How to Estimate Your Retirement Income
Once you stop working, though, you need a way to support your dreams of a preferred lifestyle. But how much retirement income should you aim for? And how do you find “your number”?
Experts like to say that you need 70% to 80% (don't forget about inflation) of your current income to make it in retirement.
You can either work to build up income streams that provide you with monthly income, or you can work to create a large enough nest egg to handle your needed withdrawals.
But how much retirement income should you aim for? And how do you find “your number”?
Finding Your Number
A good place to start is how much you think you will need each month to live the life you want in retirement. You can estimate using your current expenses as a guideline. How much do you need right now to live? Even if you plan to have your home paid off by retirement, the savings on your mortgage will likely be offset by things like higher health care costs and more vacations (everyone likes more vacations, right?).
Experts like to say that you need 70% to 80% of your current income to make it in retirement, but if you want to travel, or do other things, you might need 100% of your current income – or even more.
Also, don’t forget about inflation. There are numerous online inflation calculators that can help you convert today’s dollars to tomorrow’s dollars.
Figure out how you will get the income you need. You can either work to build up income streams that provide you with monthly income, or you can work to create a large enough nest egg to handle your needed withdrawals.
Are You on Track?
Now that you know how much you require, it’s time to determine if you are on track to hitting your retirement goals. How much you set aside now can make a big difference later, thanks to the power of compound interest.
Betterment’s advice feature lets users know if they are on or off track to achieving their goals and makes a number of recommendations to improve the likelihood of success. The advice can be customized and executed with the click of a mouse.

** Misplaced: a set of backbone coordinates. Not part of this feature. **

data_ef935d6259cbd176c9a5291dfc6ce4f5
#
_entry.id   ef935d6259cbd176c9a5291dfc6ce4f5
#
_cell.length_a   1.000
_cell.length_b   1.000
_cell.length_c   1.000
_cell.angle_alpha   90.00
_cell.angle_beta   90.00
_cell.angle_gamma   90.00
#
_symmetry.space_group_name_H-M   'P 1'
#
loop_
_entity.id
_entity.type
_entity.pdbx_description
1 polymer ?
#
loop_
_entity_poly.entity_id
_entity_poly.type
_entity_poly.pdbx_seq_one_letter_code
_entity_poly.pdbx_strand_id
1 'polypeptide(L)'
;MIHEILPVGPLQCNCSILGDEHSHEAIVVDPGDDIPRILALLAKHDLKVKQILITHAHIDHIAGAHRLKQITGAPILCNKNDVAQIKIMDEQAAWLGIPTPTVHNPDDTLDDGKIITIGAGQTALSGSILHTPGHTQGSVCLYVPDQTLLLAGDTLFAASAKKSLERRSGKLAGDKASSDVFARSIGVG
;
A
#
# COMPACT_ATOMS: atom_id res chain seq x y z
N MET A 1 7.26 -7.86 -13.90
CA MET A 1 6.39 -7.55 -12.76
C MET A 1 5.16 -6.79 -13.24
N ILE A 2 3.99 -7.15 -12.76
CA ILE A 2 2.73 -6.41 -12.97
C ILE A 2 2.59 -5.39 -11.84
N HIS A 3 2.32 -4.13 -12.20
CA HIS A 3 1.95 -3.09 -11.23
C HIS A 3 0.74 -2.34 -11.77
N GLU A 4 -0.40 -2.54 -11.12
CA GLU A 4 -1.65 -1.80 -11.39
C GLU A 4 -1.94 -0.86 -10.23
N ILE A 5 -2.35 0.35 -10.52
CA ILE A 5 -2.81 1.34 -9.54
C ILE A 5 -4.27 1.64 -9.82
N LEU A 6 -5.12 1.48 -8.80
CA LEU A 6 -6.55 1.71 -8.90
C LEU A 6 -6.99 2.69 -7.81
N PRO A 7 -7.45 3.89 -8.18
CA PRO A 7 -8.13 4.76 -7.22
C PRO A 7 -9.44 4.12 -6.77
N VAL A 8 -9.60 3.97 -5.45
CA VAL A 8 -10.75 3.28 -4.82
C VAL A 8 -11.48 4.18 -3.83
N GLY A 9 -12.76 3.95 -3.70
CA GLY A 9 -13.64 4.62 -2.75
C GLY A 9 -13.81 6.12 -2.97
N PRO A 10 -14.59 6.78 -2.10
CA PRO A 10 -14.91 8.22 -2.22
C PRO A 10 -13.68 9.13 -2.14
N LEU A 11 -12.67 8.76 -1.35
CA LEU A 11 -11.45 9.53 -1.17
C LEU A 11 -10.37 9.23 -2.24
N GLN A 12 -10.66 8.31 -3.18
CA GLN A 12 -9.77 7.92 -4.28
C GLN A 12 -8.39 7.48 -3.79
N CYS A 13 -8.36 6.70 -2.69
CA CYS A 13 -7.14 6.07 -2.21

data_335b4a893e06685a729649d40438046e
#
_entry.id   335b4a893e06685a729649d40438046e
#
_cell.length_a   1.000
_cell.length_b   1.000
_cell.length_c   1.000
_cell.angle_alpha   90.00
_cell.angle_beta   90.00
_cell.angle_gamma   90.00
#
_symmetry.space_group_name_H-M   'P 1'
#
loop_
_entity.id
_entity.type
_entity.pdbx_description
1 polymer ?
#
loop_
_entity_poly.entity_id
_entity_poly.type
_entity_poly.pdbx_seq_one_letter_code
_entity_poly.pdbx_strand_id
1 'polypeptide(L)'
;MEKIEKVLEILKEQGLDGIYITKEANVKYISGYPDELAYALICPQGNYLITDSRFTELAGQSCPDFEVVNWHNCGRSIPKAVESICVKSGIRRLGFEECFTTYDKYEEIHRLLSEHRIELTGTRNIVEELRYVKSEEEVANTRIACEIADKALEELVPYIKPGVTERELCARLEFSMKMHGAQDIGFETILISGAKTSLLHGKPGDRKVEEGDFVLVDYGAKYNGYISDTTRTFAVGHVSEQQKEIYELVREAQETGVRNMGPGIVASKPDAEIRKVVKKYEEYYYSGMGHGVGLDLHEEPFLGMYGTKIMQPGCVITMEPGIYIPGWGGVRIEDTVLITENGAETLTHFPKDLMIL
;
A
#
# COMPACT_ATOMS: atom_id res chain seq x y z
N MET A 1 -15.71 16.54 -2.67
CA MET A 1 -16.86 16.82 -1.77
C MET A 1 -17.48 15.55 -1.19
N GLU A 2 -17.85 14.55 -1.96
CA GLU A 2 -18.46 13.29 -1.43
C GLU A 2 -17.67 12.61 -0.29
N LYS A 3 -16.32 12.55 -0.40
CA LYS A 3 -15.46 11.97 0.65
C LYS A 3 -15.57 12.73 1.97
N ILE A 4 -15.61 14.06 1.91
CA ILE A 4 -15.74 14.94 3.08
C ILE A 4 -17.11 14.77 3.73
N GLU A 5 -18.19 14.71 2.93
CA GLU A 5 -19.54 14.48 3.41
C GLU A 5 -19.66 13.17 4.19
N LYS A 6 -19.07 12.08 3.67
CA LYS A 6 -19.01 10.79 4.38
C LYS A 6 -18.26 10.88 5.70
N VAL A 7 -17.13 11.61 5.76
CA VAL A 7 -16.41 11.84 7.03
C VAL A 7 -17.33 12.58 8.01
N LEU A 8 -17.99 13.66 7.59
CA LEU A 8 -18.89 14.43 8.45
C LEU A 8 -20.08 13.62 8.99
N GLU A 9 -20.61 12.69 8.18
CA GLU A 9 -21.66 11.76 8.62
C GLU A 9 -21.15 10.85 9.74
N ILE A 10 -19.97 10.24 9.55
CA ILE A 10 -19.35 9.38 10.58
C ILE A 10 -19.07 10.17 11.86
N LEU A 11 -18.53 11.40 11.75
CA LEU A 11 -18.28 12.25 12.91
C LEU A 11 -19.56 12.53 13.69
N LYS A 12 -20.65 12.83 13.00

As You Near Retirement
As you near retirement, your estimates and plans will be put to the test. If you retired in the last ten years, you would’ve faced a different world than if you retired today. The stock market fell and then recovered, which is great for people years from retirement. It’s stressful for those near or in retirement.
Review your plan and see if you’re going to land on or beyond your number. If you’re short of it, you may need to continue working a few more years to give your investments some time to recover and boost your income before retirement. There’s no shame in working a few extra years, sometimes plans don’t work out and you’re fortunate enough to be able to react to them.
As for right now, put together a plan and stick to it. If you don’t, you might find out – too late – that you don’t have enough to live the life you want.
Can You Have a 401(K) and an IRA?
This is a great question. The answer is yes, you can have both. Should you have both? It depends.
Frequently Asked Questions about Betterment
Just starting out exploring Betterment? These are the frequently asked questions that help people find their way.
How We Use Your Dividends To Keep Your Tax Bill Low
Every penny that comes into your account is used to rebalance dynamically—and in a tax-savvy way.
Explore your first goal
This is a great place to start—an emergency fund for life's unplanned hiccups. A safety net is a conservative portfolio.
Whether it's a long way off or just around the corner, we'll help you save for the retirement you deserve.
If you want to invest and build wealth over time, then this is the goal for you. This is an excellent goal type for unknown future needs or money you plan to pass to future generations.